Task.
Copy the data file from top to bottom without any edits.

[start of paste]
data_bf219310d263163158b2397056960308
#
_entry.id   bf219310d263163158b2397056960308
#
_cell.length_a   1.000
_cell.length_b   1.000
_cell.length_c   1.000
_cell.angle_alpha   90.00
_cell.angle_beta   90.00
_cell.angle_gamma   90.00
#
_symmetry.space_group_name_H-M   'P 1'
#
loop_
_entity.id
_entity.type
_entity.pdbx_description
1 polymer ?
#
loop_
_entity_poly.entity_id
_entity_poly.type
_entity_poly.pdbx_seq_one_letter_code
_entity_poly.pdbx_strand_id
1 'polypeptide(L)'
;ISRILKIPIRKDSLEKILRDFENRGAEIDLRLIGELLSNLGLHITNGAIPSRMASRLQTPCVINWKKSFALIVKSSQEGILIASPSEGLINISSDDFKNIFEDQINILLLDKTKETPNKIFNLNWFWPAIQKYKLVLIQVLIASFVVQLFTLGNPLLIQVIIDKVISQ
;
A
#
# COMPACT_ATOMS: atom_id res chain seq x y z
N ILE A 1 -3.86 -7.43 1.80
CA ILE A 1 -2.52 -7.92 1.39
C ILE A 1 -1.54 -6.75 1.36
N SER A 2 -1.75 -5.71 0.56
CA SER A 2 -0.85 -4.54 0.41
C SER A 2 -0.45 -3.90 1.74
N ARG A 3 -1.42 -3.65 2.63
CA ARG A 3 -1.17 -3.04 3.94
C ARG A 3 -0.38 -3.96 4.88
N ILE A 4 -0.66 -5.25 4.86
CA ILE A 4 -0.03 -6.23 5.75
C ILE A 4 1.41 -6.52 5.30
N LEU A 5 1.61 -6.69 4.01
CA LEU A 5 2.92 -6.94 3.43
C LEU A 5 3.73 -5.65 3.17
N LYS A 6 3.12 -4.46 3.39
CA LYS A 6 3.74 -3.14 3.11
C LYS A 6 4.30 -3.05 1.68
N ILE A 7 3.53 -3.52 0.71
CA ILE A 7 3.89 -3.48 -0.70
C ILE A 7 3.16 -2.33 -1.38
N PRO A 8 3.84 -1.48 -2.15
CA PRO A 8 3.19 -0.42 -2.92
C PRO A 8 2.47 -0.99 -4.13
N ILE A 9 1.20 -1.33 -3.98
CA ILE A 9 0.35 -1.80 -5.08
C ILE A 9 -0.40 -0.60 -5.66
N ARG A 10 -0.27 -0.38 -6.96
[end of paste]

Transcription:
data_bf219310d263163158b2397056960308
#
_entry.id   bf219310d263163158b2397056960308
#
_cell.length_a   1.000
_cell.length_b   1.000
_cell.length_c   1.000
_cell.angle_alpha   90.00
_cell.angle_beta   90.00
_cell.angle_gamma   90.00
#
_symmetry.space_group_name_H-M   'P 1'
#
loop_
_entity.id
_entity.type
_entity.pdbx_description
1 polymer ?
#
loop_
_entity_poly.entity_id
_entity_poly.type
_entity_poly.pdbx_seq_one_letter_code
_entity_poly.pdbx_strand_id
1 'polypeptide(L)'
;ISRILKIPIRKDSLEKILRDFENRGAEIDLRLIGELLSNLGLHITNGAIPSRMASRLQTPCVINWKKSFALIVKSSQEGILIASPSEGLINISSDDFKNIFEDQINILLLDKTKETPNKIFNLNWFWPAIQKYKLVLIQVLIASFVVQLFTLGNPLLIQVIIDKVISQ
;
A
#
# COMPACT_ATOMS: atom_id res chain seq x y z
N ILE A 1 -3.86 -7.43 1.80
CA ILE A 1 -2.52 -7.92 1.39
C ILE A 1 -1.54 -6.75 1.36
N SER A 2 -1.75 -5.71 0.56
CA SER A 2 -0.85 -4.54 0.41
C SER A 2 -0.45 -3.90 1.74
N ARG A 3 -1.42 -3.65 2.63
CA ARG A 3 -1.17 -3.04 3.94
C ARG A 3 -0.38 -3.96 4.88
N ILE A 4 -0.66 -5.25 4.86
CA ILE A 4 -0.03 -6.23 5.75
C ILE A 4 1.41 -6.52 5.30
N LEU A 5 1.61 -6.69 4.01
CA LEU A 5 2.92 -6.94 3.43
C LEU A 5 3.73 -5.65 3.17
N LYS A 6 3.12 -4.46 3.39
CA LYS A 6 3.74 -3.14 3.11
C LYS A 6 4.30 -3.05 1.68
N ILE A 7 3.53 -3.52 0.71
CA ILE A 7 3.89 -3.48 -0.70
C ILE A 7 3.16 -2.33 -1.38
N PRO A 8 3.84 -1.48 -2.15
CA PRO A 8 3.19 -0.42 -2.92
C PRO A 8 2.47 -0.99 -4.13
N ILE A 9 1.20 -1.33 -3.98
CA ILE A 9 0.35 -1.80 -5.08
C ILE A 9 -0.40 -0.60 -5.66
N ARG A 10 -0.27 -0.38 -6.96